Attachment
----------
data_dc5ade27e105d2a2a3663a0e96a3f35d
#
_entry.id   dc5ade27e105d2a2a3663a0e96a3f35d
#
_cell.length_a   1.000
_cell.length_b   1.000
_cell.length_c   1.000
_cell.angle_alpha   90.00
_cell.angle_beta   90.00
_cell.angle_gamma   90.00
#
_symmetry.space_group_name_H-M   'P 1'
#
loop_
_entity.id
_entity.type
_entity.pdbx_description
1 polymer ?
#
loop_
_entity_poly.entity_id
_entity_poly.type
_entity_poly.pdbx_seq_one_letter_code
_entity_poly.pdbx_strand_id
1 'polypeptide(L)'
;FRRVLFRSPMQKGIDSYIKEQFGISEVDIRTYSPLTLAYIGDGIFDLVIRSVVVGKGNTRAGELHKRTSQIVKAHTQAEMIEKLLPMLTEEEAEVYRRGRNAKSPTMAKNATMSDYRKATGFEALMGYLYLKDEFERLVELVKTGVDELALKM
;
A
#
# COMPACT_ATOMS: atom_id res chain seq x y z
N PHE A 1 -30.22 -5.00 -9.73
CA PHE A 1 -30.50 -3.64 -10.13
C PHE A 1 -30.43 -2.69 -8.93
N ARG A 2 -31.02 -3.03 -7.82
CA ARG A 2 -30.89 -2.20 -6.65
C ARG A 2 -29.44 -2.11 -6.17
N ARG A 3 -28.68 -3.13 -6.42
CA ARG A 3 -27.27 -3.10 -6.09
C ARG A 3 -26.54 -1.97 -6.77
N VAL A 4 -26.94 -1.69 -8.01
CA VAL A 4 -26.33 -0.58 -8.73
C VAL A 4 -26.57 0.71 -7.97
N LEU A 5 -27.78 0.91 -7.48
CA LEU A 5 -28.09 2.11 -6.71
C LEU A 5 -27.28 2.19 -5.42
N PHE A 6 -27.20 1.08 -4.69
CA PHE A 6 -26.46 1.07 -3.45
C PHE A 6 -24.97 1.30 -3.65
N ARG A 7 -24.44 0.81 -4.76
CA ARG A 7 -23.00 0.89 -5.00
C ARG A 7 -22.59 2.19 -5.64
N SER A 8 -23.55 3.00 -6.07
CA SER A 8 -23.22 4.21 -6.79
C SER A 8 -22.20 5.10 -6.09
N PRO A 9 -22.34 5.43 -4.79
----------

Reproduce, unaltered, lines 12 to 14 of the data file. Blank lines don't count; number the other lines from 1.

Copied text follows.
_symmetry.space_group_name_H-M   'P 1'
#
loop_